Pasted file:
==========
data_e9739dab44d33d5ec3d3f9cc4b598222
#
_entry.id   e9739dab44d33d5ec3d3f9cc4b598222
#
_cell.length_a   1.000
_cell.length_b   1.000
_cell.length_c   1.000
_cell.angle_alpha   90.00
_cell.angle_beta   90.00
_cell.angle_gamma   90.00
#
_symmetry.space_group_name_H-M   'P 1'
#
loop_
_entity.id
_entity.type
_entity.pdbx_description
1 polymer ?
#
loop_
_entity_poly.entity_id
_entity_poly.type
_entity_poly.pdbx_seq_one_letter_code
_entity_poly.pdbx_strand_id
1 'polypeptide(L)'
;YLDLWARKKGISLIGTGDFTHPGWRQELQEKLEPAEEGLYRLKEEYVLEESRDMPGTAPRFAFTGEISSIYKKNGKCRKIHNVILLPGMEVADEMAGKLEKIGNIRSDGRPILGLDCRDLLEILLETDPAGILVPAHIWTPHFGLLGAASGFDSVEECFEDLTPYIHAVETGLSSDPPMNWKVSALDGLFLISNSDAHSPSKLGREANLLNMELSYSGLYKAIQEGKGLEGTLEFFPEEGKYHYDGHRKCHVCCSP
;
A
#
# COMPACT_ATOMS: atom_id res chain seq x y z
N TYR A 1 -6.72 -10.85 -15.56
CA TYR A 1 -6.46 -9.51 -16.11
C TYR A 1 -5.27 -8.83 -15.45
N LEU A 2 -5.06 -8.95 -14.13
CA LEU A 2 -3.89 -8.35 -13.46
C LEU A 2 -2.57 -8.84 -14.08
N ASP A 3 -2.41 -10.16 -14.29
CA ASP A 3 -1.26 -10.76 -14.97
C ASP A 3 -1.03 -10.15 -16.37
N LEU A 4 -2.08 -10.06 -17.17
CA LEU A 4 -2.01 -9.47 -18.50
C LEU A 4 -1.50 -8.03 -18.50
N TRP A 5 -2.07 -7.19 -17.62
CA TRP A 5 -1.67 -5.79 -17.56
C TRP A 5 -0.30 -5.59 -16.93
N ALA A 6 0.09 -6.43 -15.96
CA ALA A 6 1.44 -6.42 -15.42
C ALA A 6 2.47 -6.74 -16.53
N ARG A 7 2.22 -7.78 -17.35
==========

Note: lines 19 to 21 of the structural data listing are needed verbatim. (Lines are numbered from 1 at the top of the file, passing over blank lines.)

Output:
#
loop_
_entity_poly.entity_id